The battery bank currently consists of 2 x 12v 110ah lead acid leisure batteries wired in parallel. The charge controller uses an MPPT charging algorithm to track to best power point of the solar panels. During the bulk charge phase (when the sun comes up and the batteries are low) the charge controller converts the 40 volts from the solar panels into as many amps as possible. Once the batteries have reached the configured voltage of 14.4, they remain at this voltage (the constant charge phase) and draw less current as they become more charged. When the charge controller reaches its float charging phase, the batteries are kept at 13.8 volts until the sun goes down.

After some research, I learned that it was advisable not to let the batteries fall below a 50% state of charge. In light of this, the controller has been set to cut power to the inverter once the batteries reach 12.1v.

2 x 110ah lead acid leisure batteries: £140 Link
Tracer2210A charge controller: £70 Link

Using the power

Connected to the load output of the charge controller is a 300w pure sine wave inverter, which converts the 12v DC from the batteries into 230v AC. From this the power goes onto a 4-way socket.

Inbetween the inverter and the 4 sockets is a backup relay which switches the sockets to mains power should the inverter ever fail or the batteries run flat. This is a simple DPDT 230v relay that I wired according to a simple guide at REUK.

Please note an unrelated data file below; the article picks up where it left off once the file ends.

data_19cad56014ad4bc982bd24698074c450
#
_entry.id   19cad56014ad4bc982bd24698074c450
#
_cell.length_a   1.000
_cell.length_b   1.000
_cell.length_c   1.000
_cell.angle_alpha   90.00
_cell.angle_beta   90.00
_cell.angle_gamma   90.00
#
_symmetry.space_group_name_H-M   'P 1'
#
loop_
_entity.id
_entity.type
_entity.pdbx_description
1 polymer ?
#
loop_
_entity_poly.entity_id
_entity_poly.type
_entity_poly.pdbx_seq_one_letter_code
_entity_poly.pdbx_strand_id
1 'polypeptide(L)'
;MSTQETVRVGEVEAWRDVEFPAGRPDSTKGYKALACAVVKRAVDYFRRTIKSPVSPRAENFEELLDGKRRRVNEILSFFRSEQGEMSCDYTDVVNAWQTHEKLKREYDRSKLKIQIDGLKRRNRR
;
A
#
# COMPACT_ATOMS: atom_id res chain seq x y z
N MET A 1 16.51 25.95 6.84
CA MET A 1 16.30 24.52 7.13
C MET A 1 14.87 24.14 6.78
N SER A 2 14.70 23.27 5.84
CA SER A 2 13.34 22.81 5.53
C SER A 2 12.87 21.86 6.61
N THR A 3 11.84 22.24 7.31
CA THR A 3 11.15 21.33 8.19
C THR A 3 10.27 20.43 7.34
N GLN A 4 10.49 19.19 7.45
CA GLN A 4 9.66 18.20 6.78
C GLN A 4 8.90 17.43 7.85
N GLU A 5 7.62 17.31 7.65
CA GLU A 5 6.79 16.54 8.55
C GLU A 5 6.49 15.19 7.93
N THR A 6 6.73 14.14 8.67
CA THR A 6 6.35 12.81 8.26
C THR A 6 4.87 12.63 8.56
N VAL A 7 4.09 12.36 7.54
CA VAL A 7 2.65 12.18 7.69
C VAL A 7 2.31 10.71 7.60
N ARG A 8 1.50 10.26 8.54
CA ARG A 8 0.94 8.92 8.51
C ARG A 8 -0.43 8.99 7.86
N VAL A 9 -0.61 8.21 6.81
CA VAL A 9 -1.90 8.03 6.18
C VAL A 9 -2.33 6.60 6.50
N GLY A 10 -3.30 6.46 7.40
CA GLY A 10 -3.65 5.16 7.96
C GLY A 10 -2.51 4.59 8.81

Plugged into one of the 4 sockets is a cable that goes back towards the house, into the roof, and to the lighting circuit for the entire house. The backup relay ensures the sockets are always live, so the lights in the house never go out!

In order to be able to power all of the lights from just a 300w inverter, all the bulbs, 28 in total, have been replaced with low power LEDs. This reduced the overall power required to light the house from 1.3Kw to just 115w, a 91% reduction!

Mercury 300w pure sine wave inverter: £70 Link
28 x LED SES, ES, GU10 bulbs: £40 Link
230v DPDT relay and enclosure: £9 Link

Getting real-time data

Fitted inside an enclosure is a Raspberry Pi Model B (the credit card sized computer) running Linux (Raspbian Jessie Lite 4.4). It is powered by the batteries with a 12-5v USB adapter and has internet access via an ethernet cable coming from the router in the house. There's no screen or keyboard attached to the Raspberry Pi, but instead it is accessed over the network via SSH, with a client such as puTTY. I am also able to access it from outside of the network using a Dynamic DNS service. These are easy to set up providing you have a router that supports one of these services. Remote SSH access is useful, because it means I can reboot or make changes to the datalogging program from any location.